Mitral Valve Prolapse Syndrome (MVPS) took medical journalist Joan Anderson on the most frightening ride of her life. A mild flutter in her chest escalated to a living hell. Sick, scared, confused, and alone, she battled a wide range of symptoms. Faced with chest pains, arrhythmias, migraines, stroke-like symptoms, irritable bowel syndrome, blood pressure spikes, fibromyalgia, anxiety and extreme fatigue, Anderson ultimately took matters into her own hands.
Determined to regain her health, she developed a personal action plan after receiving little to no help from the medical community. Rather than accept drugs that would mask her symptoms and elevate her health risks, Anderson faced down her fears and took control. Searching outside the usual protocols, and leaving uncaring doctors behind, Anderson unearthed new information and better, more effective treatments not only for her MVPS symptoms but also for her symptoms from what she calls the MVPS "Sister Syndromes," Fibromyalgia and Chronic Fatigue Syndrome/Myalgic Encephalomyelitis (ME/CFS).
In My Personal Action Plan for Stopping the Symptoms of Mitral Valve Prolapse Syndrome-Dysautonomia, Anderson shares the methods that changed her life. The text details her research and provides helpful resources for others taking the same journey. Anderson, an award-winning medical reporter and healthcare system administrator, recounts the 5 Patient Principles she developed to help her effectively navigate the medical system.
"Even though I have had experience researching medical issues in the past," she writes, "I am still an MVPS patient, not a medical professional. If I can research and find answers that helped me, anyone can."
Please Note: The author has no underlying structure or functional problems with her heart. She was diagnosed with Mitral Valve Prolapse when a physician noted a benign click as her heart's mitral valve closed. The author has what is called Mitral Valve Prolapse Syndrome—Dysautonomia, a problem with the autonomic nervous system.
"In this book, Joan Anderson shares her action plan for dealing with health choices. A few years ago, my wife Marie had a stroke. Initially, the right side of her body was paralyzed. Now she can get around with a walker. Her stroke was completely preventable. If she had had the information in this book, My Action Plan—Stopping the Symptoms of Mitral Valve Prolapse Syndrome/Dysautonomia, she could have avoided the stroke, and our life together now would be very different. Read this book."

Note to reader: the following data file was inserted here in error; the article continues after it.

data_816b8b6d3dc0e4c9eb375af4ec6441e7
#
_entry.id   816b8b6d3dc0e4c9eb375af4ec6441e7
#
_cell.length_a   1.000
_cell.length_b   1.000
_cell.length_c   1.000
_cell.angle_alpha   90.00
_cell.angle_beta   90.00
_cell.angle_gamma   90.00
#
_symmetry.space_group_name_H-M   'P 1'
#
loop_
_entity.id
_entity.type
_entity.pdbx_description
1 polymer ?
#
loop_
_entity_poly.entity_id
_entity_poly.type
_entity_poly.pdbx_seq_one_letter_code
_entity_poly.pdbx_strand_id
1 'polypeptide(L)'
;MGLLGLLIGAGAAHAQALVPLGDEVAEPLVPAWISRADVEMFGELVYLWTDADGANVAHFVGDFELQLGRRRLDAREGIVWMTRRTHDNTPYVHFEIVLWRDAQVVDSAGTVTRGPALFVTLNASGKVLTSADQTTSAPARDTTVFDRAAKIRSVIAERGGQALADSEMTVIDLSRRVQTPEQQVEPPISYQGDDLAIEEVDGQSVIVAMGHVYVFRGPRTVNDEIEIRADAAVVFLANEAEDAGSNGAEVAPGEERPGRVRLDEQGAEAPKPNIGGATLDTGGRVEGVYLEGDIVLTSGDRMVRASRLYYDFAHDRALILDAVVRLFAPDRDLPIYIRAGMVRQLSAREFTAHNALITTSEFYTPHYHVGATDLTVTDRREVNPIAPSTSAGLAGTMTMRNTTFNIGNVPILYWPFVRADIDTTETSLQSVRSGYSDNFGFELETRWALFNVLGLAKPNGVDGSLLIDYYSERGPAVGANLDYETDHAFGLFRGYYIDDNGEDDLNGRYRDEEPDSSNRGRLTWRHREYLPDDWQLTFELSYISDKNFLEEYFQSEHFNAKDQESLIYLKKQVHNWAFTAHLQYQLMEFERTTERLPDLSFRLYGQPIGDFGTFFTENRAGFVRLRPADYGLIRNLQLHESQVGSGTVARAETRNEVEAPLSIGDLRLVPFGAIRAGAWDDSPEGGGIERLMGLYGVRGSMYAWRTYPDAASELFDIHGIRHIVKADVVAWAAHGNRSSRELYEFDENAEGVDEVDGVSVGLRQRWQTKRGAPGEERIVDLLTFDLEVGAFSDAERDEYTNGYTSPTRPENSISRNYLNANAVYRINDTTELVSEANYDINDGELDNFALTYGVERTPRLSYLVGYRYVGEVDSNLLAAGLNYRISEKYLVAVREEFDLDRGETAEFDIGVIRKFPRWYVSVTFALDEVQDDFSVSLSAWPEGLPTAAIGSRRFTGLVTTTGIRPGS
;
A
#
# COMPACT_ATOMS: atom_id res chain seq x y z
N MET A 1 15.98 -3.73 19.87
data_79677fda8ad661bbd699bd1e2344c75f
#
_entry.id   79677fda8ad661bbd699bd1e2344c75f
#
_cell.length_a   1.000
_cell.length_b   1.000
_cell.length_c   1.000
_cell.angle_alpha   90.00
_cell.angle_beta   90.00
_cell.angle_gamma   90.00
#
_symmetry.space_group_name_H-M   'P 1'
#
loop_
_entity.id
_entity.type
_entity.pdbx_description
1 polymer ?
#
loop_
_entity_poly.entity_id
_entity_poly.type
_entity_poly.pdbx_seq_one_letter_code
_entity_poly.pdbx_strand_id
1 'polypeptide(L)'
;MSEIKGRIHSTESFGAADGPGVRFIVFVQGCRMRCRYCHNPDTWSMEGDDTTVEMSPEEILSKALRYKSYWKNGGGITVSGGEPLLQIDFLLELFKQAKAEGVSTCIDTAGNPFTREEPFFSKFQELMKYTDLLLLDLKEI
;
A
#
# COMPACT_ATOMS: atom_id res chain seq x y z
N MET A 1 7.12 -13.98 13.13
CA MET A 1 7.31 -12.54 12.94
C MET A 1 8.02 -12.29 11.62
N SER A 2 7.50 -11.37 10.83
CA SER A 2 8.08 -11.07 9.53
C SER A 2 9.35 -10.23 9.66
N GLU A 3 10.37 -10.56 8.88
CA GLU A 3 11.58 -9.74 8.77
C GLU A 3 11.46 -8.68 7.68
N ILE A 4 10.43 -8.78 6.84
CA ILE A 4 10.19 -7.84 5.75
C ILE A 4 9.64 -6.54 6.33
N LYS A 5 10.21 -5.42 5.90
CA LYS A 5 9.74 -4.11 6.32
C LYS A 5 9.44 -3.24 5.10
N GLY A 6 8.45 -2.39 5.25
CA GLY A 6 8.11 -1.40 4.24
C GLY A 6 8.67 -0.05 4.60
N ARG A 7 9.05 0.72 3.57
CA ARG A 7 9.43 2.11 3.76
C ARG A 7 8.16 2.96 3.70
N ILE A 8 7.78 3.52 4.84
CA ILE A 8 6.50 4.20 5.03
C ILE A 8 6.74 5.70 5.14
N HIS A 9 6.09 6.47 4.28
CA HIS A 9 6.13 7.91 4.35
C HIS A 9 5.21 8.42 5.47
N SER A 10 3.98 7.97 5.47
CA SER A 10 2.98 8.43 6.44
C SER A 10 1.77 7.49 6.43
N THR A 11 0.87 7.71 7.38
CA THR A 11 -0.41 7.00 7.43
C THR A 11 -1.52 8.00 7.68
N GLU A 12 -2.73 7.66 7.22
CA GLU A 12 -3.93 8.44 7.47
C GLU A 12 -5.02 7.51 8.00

Captain Tom Bunn, L.C.S.W, Author of Panic Free, The 10-Day Program to End Panic, Anxiety, and Claustrophobia and Founder of The Soar Program for Nervous Flyers
|Joan Anderson Communications
About the Author
Joan Anderson began experiencing symptoms of mitral valve prolapse syndrome before the medical community seemed to know or acknowledge the condition existed. As a journalist and medical writer who was experienced in researching health issues and cutting through barriers to find answers, Joan took on her personal assignment about MVPS with the same vigor.
Joan began her forty-year career as a journalist, when, as a mother, she exposed the dangers of chemicals in children’s sleepwear. That led to a position as a medical/consumer reporter with KERA, the PBS affiliate in Dallas, Texas, and the eventual banning of the chemicals.
Her award-winning article, “Deep Sleep,” published in D (Dallas) Magazine, revealed the cause of an unprecedented cluster of anesthesia deaths and was the impetus for a segment on the ABC show 20/20 for which she served as a consultant.
Also, in D Magazine, her in-depth report “The Baby Factory” chronicled the dangerous procedures used during the birth of her second child and helped usher in a more natural approach to hospital deliveries in her home city of Fort Worth.
She won The American Cancer Society of Texas Journalist Award for her article “A Time to Die,” which explained a more sensitive and honest approach to dying offered by a new and controversial program at the time—hospice.
Her video, Shelter From the Storm of Family Violence, which she produced in the late 1980s, helped educate the public on that hidden problem. It received an award from the Dallas Chapter of Women in Communication.
She has also served as a healthcare administrator with a major Texas healthcare system and coauthored two books with a nationally recognized physician.
She now adds this book, "My Action Plan: Stopping the Symptoms of Mitral Valve Prolapse Syndrome/Dysautonomia," to her list of investigative reports. The text chronicles what she’s learned in the effort to take back her life from the grips of MVPS. Joan knew she had to have an action plan to do that. This is hers.